GMP is watching the rivers rise -- making sure its hydro dams can handle the extra water. The Lamoille River has already overflowed in spots. GMP has 32 hydro dams across the state -- is especially concerned about four dams along the Lamoille River. So far, the company says the dam systems are operating properly -- but warn additional rain could change conditions.
The countdown is on to this weekend's Vermont City Marathon and final preps are underway. Keith McGilvery spent the day with the folks responsible for the finishing touches. Those finishing touches are coming in the rain-- still those responsible for organizing the big event say the weather isn't slowing them down.
A rainy marathon forecast- isn't slowing down runners or organizers. ((Peter Delaney 52:50 "Well we're going to make some liquid sunshine out of all of this rain that's the only choice we've got right now.)) Sunday thousands of athletes and spectators are slated to pack the Vermont City Marathon course rain or shine. Race director Peter Delaney says he's keeping a close eye on course conditions after days of wet weather -- and more on the way. Possible trouble spots include low points along the lake, city streets, and Leddy Park. ((Peter Delaney 53:21 "We've got some volunteer crews on standby with some pumps and things like that if we need to address certain areas, but right now I think it is well under control and I think we will be in good shape for Sunday.)) Runners aren't the only ones with water on their minds. Gary Lemuix spent Friday in less than ideal conditions setting up electricity for the race's medical tent, sound system and food vendors. ((Gary Lemuix, Atomic Profressional Audio 55:47 "Well I am the electrician on site so rain and water and electricity needless to say, it's with a lot of caution. )) ((Hammering NATS)) For the team at Weddings, Tents and Events the rain wasn't the issue come prep time. ((Andrew Baraw, Weddings, Tents and Events 59:41 "It just makes it harder to do the job, rain or sun the tents are going up.)) It's battle with Mother Nature was all about the wind. ((Andrew Baraw, Weddings, Tents and Events 59:46 "The wind or what not is really what's a struggle for us when I am putting in my poles and what not the wind will blow my tents around.)) No matter the conditions the folks on the front lines of getting the course geared up for raceday say game- on. ((Peter Delaney 54:55 "We've got a great team that's been working hard to make this happen and we're not going to let a little rain stand in our way.)) They'll see you Sunday.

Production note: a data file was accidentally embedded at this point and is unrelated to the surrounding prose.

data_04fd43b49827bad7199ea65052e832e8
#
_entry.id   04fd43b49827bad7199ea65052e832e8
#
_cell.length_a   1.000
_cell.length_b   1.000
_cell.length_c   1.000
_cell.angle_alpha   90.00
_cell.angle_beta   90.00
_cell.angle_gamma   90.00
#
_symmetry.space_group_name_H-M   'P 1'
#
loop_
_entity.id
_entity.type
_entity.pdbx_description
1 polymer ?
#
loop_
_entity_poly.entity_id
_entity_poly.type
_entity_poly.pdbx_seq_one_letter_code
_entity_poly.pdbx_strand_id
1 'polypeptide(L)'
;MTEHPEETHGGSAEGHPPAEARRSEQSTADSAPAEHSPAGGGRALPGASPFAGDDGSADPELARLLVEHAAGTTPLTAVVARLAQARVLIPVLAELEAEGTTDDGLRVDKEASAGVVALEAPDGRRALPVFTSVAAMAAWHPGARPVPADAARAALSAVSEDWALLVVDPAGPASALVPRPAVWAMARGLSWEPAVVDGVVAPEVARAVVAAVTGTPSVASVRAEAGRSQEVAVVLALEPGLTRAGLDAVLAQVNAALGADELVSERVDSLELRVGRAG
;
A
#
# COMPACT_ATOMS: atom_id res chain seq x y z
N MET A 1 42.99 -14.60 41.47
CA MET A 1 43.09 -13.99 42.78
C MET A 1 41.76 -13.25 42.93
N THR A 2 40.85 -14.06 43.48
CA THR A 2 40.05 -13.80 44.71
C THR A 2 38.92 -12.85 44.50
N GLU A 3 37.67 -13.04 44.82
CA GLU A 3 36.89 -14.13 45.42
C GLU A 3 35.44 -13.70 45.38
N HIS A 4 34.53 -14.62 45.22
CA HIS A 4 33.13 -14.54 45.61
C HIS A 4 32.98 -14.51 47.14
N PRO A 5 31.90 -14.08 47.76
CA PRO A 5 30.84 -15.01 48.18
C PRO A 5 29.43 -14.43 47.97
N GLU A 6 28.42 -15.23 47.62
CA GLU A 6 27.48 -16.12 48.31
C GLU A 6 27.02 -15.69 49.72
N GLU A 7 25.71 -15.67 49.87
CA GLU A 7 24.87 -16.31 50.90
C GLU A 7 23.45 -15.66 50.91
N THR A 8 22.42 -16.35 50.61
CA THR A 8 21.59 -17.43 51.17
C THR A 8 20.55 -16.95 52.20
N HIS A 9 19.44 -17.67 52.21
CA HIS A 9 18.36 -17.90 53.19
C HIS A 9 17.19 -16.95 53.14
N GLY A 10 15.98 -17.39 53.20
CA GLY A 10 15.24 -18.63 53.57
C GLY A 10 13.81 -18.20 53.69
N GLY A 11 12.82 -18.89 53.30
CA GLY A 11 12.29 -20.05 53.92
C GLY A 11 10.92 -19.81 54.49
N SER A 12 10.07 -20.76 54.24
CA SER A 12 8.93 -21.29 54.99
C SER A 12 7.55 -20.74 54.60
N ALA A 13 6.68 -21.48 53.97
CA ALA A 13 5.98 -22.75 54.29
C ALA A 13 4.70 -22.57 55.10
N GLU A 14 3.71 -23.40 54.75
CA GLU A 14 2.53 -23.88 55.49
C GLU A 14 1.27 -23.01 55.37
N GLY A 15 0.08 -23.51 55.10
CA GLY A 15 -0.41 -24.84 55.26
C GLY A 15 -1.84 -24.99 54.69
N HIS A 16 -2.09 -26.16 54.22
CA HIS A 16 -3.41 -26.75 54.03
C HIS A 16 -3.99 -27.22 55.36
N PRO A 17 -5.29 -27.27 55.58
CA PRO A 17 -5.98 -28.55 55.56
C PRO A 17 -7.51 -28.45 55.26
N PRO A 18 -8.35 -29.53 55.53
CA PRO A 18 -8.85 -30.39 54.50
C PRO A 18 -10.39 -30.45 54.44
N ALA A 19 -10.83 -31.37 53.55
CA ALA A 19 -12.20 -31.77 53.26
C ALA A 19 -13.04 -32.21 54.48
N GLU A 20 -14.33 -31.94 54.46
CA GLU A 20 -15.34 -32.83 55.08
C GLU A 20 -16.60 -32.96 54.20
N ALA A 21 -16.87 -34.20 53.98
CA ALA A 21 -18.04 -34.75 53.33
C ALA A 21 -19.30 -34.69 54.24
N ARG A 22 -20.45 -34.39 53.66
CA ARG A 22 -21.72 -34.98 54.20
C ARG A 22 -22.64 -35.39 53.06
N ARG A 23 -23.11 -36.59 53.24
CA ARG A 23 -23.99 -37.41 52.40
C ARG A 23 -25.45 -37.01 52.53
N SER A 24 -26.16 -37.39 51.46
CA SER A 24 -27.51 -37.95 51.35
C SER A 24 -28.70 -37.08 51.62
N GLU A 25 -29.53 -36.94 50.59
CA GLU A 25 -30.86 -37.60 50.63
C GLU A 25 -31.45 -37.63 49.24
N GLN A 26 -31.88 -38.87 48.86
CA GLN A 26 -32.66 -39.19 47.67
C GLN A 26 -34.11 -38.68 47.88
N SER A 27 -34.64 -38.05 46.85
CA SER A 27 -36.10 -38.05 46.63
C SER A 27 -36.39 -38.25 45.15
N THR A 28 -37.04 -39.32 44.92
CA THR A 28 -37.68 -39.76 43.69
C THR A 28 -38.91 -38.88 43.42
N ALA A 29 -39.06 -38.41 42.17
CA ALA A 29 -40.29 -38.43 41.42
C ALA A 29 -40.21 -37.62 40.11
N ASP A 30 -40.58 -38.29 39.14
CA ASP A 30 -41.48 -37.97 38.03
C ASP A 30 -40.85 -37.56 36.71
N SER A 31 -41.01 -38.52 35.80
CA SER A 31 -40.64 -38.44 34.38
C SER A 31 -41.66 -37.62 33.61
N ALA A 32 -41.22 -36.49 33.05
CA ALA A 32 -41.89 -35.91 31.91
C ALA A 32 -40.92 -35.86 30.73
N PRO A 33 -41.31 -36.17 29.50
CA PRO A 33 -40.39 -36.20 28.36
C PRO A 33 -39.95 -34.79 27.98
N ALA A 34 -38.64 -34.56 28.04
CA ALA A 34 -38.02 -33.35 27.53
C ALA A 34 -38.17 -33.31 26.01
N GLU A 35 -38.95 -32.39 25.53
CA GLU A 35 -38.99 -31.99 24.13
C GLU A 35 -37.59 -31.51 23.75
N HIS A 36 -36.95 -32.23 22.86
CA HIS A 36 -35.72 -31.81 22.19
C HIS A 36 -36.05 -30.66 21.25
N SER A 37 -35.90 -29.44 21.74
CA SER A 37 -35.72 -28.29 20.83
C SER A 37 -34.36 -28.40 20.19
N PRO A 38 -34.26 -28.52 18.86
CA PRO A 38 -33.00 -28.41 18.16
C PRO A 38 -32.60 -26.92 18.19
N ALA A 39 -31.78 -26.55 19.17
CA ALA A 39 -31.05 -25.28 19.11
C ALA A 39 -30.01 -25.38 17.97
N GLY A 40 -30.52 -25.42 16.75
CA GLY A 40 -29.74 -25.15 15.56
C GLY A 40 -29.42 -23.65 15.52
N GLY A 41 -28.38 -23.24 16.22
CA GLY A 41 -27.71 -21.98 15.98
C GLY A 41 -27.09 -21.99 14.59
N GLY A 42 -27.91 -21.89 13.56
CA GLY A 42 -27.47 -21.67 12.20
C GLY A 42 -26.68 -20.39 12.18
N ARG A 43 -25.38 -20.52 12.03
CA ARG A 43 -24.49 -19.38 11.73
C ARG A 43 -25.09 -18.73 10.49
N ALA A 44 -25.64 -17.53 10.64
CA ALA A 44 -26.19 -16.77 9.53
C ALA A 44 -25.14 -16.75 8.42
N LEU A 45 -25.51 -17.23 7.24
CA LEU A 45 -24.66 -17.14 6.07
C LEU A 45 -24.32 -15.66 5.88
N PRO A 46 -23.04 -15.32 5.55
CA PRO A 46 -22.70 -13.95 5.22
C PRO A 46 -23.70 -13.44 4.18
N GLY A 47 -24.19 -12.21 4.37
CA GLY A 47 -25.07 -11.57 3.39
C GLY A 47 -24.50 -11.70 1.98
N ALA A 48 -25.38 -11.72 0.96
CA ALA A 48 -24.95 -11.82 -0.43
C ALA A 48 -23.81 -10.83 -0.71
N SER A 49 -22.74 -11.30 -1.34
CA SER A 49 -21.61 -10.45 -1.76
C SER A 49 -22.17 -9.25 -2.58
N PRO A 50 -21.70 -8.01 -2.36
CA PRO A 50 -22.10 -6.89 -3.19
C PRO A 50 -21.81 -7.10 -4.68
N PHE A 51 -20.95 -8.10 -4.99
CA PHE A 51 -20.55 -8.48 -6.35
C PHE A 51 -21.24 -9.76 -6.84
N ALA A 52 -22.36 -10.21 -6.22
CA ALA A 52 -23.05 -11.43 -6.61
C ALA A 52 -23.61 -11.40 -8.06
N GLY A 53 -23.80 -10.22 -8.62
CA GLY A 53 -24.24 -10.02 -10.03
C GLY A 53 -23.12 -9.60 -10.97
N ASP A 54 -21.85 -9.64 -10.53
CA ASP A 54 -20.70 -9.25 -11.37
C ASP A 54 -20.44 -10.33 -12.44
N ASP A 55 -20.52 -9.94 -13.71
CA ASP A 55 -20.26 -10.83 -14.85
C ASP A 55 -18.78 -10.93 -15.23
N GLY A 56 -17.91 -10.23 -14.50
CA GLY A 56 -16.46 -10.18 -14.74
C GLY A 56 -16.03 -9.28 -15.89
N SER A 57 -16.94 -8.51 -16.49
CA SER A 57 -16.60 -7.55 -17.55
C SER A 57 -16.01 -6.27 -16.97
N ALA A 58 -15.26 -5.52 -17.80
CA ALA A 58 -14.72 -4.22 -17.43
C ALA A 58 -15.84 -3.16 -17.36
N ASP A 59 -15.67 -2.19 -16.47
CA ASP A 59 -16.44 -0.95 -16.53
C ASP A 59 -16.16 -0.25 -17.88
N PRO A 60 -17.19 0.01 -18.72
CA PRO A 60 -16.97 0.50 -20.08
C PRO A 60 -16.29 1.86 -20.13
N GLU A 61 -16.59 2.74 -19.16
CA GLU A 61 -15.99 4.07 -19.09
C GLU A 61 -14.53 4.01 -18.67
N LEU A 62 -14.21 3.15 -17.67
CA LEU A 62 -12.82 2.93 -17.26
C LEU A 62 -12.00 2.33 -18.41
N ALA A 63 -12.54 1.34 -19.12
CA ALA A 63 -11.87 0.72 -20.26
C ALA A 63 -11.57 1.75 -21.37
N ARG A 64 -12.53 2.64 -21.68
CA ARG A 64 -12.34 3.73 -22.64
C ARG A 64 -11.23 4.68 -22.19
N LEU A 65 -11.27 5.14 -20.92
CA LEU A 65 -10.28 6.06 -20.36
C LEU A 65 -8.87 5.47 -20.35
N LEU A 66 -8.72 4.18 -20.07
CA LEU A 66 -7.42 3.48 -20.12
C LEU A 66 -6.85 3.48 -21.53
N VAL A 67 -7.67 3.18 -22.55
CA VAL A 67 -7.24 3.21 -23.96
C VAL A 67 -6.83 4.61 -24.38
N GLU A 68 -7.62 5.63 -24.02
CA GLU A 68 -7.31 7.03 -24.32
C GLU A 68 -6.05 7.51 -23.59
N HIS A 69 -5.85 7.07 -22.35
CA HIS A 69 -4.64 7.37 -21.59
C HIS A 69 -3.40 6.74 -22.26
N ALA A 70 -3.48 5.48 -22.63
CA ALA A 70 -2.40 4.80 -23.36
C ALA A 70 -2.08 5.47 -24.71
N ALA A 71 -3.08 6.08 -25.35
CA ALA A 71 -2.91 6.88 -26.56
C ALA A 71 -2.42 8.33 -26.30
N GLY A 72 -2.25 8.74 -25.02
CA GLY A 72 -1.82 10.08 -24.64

Race officials say that if rain presents major problems along the course Sunday-- they do have alternate routes they are prepared to use but right now they do not think that will be necessary. Officials are sharing security reminders with runners and fans? Boxes, backpacks are not recommended-- instead use clear plastic bagsPlastic bags,